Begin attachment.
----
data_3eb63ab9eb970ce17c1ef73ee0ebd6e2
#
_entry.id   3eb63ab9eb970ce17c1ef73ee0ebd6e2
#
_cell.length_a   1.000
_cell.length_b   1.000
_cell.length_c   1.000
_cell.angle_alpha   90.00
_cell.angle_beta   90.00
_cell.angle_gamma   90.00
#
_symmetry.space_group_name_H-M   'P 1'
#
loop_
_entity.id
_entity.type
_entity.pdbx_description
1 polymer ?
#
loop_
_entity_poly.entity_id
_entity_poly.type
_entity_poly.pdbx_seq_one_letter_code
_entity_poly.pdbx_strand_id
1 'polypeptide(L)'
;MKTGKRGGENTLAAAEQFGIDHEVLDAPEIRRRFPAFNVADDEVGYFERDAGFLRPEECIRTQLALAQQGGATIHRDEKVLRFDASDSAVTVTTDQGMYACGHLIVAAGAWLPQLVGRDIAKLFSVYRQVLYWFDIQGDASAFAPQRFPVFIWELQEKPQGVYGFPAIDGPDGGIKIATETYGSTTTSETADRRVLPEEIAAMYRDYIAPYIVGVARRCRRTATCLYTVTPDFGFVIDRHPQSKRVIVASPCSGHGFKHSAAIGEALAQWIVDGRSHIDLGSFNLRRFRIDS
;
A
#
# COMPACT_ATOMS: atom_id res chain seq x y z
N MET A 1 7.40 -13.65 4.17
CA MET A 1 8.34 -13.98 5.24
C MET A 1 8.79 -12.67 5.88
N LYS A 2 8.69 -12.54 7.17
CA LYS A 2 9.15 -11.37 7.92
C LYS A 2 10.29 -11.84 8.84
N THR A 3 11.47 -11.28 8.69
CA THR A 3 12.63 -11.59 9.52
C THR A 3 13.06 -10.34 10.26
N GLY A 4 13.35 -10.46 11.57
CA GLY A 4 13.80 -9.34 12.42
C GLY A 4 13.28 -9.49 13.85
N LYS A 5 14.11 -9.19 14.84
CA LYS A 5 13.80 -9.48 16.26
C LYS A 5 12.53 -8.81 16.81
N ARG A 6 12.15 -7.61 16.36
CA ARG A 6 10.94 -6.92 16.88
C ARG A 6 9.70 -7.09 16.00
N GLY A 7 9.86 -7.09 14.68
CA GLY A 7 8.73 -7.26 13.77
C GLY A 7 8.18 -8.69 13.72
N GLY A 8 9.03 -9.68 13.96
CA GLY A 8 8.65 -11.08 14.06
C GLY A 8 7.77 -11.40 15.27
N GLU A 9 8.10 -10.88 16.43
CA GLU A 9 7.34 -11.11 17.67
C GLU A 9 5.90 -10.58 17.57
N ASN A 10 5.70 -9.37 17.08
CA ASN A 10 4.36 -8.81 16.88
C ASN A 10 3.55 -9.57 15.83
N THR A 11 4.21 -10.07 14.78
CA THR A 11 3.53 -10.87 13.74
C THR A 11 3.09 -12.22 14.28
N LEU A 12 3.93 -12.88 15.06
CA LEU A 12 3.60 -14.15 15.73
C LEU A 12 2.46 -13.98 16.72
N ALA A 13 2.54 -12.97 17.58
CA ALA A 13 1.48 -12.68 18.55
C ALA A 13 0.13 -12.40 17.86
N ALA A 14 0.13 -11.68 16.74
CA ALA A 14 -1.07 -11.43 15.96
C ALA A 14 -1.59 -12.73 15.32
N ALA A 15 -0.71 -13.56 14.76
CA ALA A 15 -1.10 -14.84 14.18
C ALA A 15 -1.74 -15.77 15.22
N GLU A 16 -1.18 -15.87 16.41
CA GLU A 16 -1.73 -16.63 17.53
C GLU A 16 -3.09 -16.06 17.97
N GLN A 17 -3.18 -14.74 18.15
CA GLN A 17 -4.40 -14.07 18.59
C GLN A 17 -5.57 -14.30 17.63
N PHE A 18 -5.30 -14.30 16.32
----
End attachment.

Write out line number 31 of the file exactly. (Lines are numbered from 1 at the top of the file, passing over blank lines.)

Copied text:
N MET A 1 7.40 -13.65 4.17